Bára Interviews Jesse Rice-Evans

It was such a pleasure and privilege to interview Jesse Rice Evans, a sick & disabled queer Southerner, poet & rhetorician, and amateur herbalist & Tarot expert, whose book The Uninhabitable is forthcoming with Sibling Rivalry Press!

Why don't we start with your BIG NEWS, your first full-length book, The Uninhabitable, coming out spring 2019. What's the vibe, what brought this work into fruition, what did it teach you?

Eeeeek! This is so big for me and I’m counting the days until I get to hold my baby in my own hands!!!! The collection is very much exploring the experience of pain and illness, and much of the book was written through a kind of automatic writing with pain-brain: shutting off the rational mind and transcribing the muddied, jerky thoughts of pain brain. The result is a lot of pauses and jumps, a haltingly abject version of my more cognitive work. This process was revelatory in many ways: tuning into my body and its experiences without analyzing them proved difficult for me as a hella analytical rhetoric grad student, but trusting myself, including my sensitive body, to make sounds and my hands to record them brought me to a place of appreciation and compassion for my body that I’ve never had before.

Reading poets who similarly center the memories of the body, conscious or unconscious—Dawn Lundy Martin, my amazing partner Zefyr Lisowski, Natalie Eilbert—gave me the permission I needed to go there.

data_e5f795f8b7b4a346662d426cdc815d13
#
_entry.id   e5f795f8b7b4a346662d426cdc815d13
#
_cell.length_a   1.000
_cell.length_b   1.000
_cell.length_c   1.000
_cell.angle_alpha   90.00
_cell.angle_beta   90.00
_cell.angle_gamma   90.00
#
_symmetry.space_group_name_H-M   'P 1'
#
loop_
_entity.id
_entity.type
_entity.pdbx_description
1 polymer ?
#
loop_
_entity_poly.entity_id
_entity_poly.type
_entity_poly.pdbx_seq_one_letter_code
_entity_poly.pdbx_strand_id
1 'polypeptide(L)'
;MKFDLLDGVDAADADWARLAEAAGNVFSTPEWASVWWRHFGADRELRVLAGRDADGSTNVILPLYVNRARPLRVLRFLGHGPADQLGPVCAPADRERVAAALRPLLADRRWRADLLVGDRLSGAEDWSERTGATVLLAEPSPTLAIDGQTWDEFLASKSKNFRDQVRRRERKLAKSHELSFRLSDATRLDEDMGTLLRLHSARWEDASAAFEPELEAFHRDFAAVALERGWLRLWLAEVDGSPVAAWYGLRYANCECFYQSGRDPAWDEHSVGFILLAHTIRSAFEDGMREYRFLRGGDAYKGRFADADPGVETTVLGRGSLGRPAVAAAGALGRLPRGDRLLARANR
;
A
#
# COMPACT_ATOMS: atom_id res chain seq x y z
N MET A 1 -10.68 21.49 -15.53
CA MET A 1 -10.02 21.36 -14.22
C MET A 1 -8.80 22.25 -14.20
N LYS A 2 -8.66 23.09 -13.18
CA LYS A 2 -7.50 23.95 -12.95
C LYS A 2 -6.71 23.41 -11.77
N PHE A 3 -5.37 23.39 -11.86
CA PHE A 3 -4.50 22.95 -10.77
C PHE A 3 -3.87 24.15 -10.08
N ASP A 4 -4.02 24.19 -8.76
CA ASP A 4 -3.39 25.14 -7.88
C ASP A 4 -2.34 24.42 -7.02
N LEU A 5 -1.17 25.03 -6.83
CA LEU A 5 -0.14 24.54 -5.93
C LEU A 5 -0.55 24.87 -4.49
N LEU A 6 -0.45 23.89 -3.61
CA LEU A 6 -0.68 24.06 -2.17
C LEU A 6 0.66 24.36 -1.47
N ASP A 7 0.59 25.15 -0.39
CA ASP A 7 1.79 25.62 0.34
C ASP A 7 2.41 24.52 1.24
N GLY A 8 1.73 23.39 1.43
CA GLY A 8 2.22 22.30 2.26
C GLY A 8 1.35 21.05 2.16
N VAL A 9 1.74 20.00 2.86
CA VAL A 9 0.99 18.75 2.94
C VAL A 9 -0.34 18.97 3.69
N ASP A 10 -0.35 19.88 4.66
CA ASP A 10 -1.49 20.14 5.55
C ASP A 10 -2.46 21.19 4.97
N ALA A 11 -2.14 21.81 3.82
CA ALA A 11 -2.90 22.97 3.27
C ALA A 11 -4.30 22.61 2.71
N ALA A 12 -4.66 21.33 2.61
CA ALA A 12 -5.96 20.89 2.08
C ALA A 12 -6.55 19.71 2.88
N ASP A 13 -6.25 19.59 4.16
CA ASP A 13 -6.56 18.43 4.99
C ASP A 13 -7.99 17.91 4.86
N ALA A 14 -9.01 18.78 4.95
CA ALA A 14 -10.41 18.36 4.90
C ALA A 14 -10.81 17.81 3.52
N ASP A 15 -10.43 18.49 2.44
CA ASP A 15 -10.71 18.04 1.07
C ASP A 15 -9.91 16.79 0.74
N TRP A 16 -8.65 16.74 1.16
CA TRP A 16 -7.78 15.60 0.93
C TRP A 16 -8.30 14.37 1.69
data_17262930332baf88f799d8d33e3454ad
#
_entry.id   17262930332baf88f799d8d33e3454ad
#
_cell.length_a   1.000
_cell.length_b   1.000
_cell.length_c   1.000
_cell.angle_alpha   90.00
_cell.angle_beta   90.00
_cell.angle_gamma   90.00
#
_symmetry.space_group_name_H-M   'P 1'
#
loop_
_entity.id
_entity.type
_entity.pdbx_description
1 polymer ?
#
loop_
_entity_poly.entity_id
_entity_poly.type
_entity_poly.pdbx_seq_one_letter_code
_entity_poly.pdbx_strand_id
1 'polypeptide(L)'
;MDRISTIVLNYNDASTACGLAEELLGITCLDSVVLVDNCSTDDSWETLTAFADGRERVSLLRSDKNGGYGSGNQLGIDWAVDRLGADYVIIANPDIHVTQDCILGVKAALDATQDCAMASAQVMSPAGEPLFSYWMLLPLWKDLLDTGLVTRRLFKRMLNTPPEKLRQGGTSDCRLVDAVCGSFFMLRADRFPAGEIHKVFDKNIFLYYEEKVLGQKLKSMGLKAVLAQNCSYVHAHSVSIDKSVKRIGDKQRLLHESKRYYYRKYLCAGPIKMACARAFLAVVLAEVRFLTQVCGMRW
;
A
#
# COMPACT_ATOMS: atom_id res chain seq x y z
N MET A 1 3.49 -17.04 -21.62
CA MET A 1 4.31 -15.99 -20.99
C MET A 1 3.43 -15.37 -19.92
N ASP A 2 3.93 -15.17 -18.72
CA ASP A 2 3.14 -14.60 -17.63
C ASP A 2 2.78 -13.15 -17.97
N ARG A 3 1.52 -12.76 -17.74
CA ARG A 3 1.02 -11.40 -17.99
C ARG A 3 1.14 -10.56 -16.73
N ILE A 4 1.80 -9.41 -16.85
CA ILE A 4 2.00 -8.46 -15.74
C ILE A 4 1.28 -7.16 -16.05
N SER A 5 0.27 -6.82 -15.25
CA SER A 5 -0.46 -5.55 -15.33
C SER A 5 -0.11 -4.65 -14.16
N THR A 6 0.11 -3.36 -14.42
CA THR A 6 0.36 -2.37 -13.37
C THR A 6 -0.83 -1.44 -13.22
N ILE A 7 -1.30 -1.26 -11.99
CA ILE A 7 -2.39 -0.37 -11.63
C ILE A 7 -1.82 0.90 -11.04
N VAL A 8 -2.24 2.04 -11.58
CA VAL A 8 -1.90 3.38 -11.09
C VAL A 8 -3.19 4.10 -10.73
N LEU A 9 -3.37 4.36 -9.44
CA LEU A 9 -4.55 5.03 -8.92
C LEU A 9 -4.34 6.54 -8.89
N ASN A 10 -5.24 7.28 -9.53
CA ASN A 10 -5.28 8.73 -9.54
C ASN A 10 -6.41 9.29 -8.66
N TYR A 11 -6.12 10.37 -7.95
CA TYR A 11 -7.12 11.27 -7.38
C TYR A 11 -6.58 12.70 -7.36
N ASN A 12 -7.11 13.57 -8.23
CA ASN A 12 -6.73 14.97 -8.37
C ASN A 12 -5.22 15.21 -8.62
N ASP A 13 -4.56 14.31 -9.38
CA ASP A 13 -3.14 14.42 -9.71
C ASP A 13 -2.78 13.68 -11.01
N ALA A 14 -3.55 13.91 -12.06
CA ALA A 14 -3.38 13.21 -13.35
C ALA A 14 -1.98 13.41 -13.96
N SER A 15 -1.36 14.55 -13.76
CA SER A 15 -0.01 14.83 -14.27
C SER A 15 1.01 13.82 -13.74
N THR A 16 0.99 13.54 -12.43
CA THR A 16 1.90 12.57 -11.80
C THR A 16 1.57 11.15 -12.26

Your work is grounded in disability and chronic illness work, what is radical vulnerability for you? How does poetry, rhetoric, and pedagogy relate to your lived experiences of chronic pain?

Gosh. Writing is the only thing I’ve never been able to leave. I used to run away whenever I couldn’t deal any more, but my body and language are inescapable, despite all my work to convince myself otherwise. My vulnerability has always been hard to come by, but I’ve found that when alone, I am able to access the wounded places with more courage, reading Bloodmuck by Linette Reeman, Sade LaNay, Eli Clare as a source of strength.

Pain rhetorics, or how pain expresses itself, are fascinating to me as someone who now occupies Sontag’s “land of the sick” all the time. In my teaching, pain has demanded a co-starring role as it keeps me home on icy days, cold rainy days, and rly whenever it feels like it. Learning to listen and respect these restrictions has been intensely hard for me as the child of two Nebraskans with middle-class aspirations and as a retired waitress. So I cancel class. And I write on my phone while streaming Top Chef episodes.

How do you see the relationship between body and the digital? How does language affect the way you relate to your surroundings as a sick and disabled queer?

I love this q! For so many disabled folks, online space is the only place we get to hang out. IRL I still don't have many disabled friends (it’s hard to physically get together!), although i recently attended a retreat for folks with chronic illness organized by Suffering the Silence and made like 25 amazing new sick and disabled friends!